As if we didn’t have enough to deal with in 2020, the tropics are heating up early and quickly.
Forecasters at the National Hurricane Center are predicting that Tropical Storm Gonzalo will strengthen into a hurricane by Saturday morning, before likely fizzling out while still in the Caribbean.
Gonzalo isn’t the only disruption in the Atlantic, unfortunately. Behind Gonzalo is a disturbance that has potential to reach the eastern seaboard. We’ll get to that in a second.
Meteorologists are also eyeing Tropical Storm Hanna — churning in the central Gulf of Mexico toward Texas.
On Thursday evening, Hanna became the eighth named storm of the 2020 season.
Is it rare to have 8 named storms already? Yes. Gonzalo set a record Wednesday as it became the earliest seventh named storm on record, ABC News reported.
But this is 2020. Between the Godzilla Dust Cloud, the COVID-19 pandemic, and the murder hornets ( still waiting on, those by the way), we’ve learned to expect the unexpected in 2020.
That said, let’s take a look at Gonzalo and Hanna — and the storm brewing behind them.
Gonzalo gained its tropical storm status Wednesday. As of 8 a.m. Friday, the storm system was headed for the Caribbean with maximum sustained winds of 60 mph. A hurricane watch is in effect for Barbados and St. Vincent, while a tropical storm watch is in effect for Tobago, Grenada and St. Lucia.
But where is Gonzalo headed?
The National Hurricane Center’s forecast tracks the storm moving slightly northwest through Monday — likely fizzling before it comes anywhere near South Carolina.
“Gonzalo could become a hurricane and sweep through the Windward Islands, or continue struggling as a tropical storm until then,” the Weather Channel reported. Once in the Caribbean Sea, Gonzalo is expected to encounter a more hostile environment of dry, stable air that would suppress thunderstorms, as well as the aforementioned wind shear.”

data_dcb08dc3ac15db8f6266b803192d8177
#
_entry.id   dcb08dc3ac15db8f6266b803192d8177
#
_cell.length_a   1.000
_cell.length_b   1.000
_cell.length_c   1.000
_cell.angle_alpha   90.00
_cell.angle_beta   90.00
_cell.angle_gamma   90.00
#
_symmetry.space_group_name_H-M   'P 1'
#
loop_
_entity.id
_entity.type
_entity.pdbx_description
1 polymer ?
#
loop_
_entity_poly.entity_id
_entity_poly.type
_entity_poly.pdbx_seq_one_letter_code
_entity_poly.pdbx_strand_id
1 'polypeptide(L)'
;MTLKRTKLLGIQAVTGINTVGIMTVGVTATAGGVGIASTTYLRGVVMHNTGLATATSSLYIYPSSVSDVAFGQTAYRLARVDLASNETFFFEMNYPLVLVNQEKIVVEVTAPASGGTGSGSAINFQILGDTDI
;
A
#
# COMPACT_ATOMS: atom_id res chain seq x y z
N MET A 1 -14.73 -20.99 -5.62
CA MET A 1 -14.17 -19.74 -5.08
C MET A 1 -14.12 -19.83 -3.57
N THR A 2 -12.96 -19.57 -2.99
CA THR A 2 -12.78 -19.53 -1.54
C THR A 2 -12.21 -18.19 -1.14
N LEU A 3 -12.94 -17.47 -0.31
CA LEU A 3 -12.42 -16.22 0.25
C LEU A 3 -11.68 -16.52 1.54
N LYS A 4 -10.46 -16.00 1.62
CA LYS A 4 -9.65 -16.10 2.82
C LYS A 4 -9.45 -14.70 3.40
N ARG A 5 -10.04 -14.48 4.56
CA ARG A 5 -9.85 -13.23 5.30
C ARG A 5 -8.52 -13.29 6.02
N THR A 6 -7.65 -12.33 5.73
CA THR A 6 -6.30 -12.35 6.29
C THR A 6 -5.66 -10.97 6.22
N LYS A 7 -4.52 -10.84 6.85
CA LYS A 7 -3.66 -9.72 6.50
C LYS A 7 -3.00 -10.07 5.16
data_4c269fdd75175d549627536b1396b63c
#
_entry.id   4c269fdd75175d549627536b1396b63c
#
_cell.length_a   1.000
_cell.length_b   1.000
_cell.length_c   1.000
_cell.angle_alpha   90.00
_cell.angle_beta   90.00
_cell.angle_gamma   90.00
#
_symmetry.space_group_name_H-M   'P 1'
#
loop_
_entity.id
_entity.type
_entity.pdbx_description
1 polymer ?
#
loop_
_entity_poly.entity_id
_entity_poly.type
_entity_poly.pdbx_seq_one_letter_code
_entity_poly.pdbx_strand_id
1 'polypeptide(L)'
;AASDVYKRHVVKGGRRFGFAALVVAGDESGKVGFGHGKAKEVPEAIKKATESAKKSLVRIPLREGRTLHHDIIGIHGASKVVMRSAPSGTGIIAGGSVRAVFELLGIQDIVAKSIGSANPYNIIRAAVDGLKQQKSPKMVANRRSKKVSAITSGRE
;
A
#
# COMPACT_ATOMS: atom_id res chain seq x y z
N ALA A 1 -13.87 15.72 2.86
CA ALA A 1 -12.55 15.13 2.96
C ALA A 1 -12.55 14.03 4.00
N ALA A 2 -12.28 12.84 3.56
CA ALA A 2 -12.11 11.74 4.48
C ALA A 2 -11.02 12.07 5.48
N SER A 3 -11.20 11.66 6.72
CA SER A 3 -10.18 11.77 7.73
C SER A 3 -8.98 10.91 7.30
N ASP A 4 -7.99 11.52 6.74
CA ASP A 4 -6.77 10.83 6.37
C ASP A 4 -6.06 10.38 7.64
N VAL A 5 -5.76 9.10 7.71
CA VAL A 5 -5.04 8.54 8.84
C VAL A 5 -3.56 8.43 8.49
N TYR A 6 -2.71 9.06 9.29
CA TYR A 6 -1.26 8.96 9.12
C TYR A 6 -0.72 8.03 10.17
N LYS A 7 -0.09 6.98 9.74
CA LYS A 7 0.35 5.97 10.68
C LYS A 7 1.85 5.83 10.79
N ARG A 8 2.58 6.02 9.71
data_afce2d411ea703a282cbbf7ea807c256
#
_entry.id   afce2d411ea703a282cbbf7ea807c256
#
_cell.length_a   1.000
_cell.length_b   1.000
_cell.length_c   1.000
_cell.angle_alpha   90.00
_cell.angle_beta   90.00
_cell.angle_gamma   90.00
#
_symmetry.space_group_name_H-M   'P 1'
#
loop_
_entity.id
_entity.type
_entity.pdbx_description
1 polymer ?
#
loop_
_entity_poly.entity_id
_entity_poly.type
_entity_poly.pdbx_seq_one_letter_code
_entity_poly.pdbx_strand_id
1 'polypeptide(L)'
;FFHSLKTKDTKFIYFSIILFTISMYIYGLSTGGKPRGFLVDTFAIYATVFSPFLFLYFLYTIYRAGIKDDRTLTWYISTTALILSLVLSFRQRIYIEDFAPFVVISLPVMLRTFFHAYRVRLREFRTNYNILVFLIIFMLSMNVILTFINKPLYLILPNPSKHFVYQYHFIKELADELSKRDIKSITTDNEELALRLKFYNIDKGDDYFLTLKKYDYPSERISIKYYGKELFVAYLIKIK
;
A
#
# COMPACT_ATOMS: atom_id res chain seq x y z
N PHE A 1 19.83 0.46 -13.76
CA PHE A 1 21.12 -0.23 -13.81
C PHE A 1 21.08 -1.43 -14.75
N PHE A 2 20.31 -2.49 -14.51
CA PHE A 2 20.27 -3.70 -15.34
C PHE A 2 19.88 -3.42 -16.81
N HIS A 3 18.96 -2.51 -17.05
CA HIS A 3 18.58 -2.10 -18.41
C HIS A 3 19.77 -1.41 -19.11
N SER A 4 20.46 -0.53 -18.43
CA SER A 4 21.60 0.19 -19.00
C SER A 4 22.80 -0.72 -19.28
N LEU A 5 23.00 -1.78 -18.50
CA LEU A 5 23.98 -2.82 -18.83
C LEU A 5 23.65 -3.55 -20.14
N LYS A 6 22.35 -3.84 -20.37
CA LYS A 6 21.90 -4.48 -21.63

Hanna also set records as the earliest “H” named storm of the season when it became a tropical storm Thursday night. As of 7 a.m. Friday, Hanna was spinning with maximum sustained winds of about 285 miles east of Corpus Christi, Texas.
A tropical storm warning is in effect for the mouth of the Rio Grande to San Louis Pass, Texas.
At this point, Hanna is mostly a Texas problem, but could also bring several inches of rain to the Louisiana and Mississippi coasts.
Hanna poses no threat to South Carolina right now.
What else is out there?
There’s a disturbance fresh off the coast of Africa forecasters are closely watching as it has potential for development and could eventually impact the south east coast.
The National Hurricane Center is giving it a 30 percent chance of development within the next five days.
The good news is that it’s way too early to tell what will happen with this one. According to Mike’s weather page, the European models are the only systems that favor development of this storm. So we shall see…
Back at home in South Carolina, Columbia could see some thunderstorms Friday — unrelated to the tropics.
Forecasters are calling for an active hurricane season, FITSNews Founding Editor Will Folks previously reported.
“We anticipate that the 2020 Atlantic basin hurricane season will have above-normal activity,” Colorado State University (CSU) forecasters projected in their latest report (.pdf). “We anticipate an above-average probability for major hurricanes making landfall along the continental United States coastline and in the Caribbean.”
CSU forecasters are calling for 16 named storms, eight hurricanes and four major hurricanes during the upcoming season – which runs from June 1 through November 30. The Earth System Science Center at Penn State University is calling for twenty storms this season – while The Weather Channel is projecting 18 named storms, nine hurricanes and four major hurricanes.
At FITSNews, we will be keeping an eye out on all three of these storms.
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